(This project is still in the process of partial revision, as I have a pile of correspondence and newspaper articles that I am still arranging and formatting the links and scans/uploads for)
The clause of Article II, Section I of the United States Constitution that establishes the qualifications for the Presidency was adopted without debate or comment during the Constitutional Convention. The lack of recorded discussion of the text of this clause, and especially its requirement that the President be a "natural born Citizen," has led to speculation that it was intended to render specific individuals ineligible for the Presidency rather than merely to exclude those born abroad to non-American citizens as a class. This project attempts to investigate this theory as it relates to Alexander Hamilton, by asking two questions: Was the eligibility clause of Article II, Section I intended, in whole or in part, to exclude Hamilton from the Presidency, and did it exclude Alexander Hamilton from the Presidency?
The United States Constitution, Article II, provides:
No Person except a natural born Citizen, or a Citizen of the United States, at the time of the Adoption of this Constitution, shall be eligible to the Office of President; neither shall any Person be eligible to that Office who shall not have attained to the Age of thirty five Years, and been fourteen Years a Resident within the United States.
During the period when a presidential run by Hamilton would have been practically possible, ranging from his resignation as the Secretary of the Treasury in 1796 to his death in 1804, a hypothetical candidate Hamilton would have easily met the latter two of the required criteria. In 1796, when his resignation as Secretary of the Treasury would have allowed him to run for President, he would have been 41 years old. Likewise, he had been a resident of New York for some 22 years in 1796, dating from his initial attendance at King's College (Now Columbia University) since 1774.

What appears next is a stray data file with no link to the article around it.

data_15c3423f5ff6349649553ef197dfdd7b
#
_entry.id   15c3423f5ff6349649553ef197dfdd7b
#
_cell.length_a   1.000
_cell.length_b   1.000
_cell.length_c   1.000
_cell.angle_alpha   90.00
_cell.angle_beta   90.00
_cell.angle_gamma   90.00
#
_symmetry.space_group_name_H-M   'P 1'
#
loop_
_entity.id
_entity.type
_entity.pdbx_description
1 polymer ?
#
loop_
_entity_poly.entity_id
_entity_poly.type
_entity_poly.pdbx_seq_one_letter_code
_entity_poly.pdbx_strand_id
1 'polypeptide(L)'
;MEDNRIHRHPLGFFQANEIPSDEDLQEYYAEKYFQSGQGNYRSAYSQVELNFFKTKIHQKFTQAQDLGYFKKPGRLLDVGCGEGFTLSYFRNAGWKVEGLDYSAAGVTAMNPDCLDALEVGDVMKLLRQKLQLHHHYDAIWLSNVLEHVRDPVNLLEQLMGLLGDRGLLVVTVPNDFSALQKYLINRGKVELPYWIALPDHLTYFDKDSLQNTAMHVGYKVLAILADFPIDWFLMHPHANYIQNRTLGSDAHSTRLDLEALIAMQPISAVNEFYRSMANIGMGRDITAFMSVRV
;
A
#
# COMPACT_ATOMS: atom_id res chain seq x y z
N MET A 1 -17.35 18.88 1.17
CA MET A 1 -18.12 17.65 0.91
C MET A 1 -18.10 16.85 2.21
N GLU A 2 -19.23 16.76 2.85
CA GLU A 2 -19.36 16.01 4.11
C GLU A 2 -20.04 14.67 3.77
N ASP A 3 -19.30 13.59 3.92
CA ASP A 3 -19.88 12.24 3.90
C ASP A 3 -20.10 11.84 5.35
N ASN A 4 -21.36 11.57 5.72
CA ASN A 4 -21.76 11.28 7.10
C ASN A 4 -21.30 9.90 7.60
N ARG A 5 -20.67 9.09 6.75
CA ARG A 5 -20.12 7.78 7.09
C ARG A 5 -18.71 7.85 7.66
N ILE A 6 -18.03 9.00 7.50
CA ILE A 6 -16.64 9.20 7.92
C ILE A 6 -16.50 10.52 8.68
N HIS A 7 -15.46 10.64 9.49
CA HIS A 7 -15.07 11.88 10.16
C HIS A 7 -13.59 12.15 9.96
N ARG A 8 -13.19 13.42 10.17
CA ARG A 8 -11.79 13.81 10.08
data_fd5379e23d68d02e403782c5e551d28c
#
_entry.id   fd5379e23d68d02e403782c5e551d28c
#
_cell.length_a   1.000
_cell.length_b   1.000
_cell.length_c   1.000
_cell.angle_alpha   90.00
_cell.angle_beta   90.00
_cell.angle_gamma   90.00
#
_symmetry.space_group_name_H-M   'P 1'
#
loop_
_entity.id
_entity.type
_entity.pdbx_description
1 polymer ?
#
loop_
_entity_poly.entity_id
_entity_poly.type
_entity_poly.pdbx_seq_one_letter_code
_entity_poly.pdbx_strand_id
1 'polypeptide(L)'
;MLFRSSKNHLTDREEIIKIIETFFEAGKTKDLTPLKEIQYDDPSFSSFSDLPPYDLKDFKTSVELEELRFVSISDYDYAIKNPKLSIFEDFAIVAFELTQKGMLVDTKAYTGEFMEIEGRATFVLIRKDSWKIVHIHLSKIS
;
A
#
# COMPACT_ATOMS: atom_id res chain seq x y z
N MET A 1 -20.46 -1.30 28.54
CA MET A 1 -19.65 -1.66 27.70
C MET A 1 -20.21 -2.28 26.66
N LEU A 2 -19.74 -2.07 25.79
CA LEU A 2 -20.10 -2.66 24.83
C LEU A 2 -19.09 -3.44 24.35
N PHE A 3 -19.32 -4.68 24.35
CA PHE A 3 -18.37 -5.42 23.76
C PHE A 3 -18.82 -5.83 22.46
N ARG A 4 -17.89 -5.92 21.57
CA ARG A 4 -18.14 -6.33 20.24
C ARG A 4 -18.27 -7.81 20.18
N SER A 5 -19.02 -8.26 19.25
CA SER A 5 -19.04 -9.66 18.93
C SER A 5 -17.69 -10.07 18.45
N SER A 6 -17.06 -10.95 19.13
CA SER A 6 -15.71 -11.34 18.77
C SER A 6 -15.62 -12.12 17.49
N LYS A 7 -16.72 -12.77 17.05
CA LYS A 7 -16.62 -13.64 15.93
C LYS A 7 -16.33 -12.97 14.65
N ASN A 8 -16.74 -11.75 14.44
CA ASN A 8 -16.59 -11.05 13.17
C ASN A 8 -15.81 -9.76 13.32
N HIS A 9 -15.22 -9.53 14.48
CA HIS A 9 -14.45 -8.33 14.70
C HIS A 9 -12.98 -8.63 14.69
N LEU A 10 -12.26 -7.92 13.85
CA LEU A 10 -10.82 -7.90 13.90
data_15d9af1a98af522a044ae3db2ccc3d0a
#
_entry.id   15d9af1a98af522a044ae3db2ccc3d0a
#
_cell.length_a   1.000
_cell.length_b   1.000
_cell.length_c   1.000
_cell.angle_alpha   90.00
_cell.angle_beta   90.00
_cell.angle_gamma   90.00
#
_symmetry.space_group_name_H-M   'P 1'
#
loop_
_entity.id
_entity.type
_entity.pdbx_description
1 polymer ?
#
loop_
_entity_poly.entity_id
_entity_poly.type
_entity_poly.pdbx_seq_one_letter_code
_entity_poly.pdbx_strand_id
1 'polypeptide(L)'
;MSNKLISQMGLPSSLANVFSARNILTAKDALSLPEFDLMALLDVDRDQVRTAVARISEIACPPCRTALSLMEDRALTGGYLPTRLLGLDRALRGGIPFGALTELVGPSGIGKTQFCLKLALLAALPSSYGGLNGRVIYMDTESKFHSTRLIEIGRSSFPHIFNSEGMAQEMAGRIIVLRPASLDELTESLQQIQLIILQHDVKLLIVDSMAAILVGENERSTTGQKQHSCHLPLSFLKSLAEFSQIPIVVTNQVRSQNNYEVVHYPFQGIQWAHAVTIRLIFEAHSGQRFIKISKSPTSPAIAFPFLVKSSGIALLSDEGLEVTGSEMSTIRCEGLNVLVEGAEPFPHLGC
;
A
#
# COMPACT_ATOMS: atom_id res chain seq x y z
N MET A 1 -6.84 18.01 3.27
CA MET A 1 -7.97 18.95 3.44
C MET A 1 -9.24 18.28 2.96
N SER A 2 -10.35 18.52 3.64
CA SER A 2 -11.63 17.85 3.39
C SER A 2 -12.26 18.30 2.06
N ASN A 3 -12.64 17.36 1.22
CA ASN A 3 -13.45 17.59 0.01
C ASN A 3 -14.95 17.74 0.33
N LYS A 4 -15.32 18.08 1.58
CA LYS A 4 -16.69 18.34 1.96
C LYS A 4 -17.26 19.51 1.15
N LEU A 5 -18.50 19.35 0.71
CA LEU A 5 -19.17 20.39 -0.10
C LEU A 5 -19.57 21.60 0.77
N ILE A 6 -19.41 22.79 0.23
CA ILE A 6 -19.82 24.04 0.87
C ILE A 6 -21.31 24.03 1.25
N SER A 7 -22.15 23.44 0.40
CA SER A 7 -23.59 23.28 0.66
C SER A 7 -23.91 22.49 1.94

Despite some speculation that the first clause of Article II, Section I quoted above was specifically aimed to render Hamilton ineligible to stand for election to the Presidency [lnk], the historical record does not appear to support the existence of actual substantial concern among those involved with the drafting of the constitution over a Hamilton presidency or the issue of Hamilton's eligibility to the office, nor does there appear to be any evidence that the language of eligibility that eventually became part of the Constitution would have actually served to disqualify him, or that his contemporaries would have understood it to have disqualified him.
Hamilton certainly did not meet the required standards for "natural born" citizenship, standards which were even more vague in the pre-Fourteenth Amendment context of a hypothetical Hamiltonian presidential campaign than they are today. The text of the first Congressional articulation of the naturalization power, the Naturalization Act of 1790, sheds some light on contemporary understandings of what made someone a "natural born citizen" in the absence of birth to citizen parents on American soil:
And the children of citizens of the United States, that may be born beyond the sea, or out of the limits of the United States, shall be considered as natural-born citizens: Provided, That the right of citizenship shall not descend to persons whose fathers have never been resident in the United States.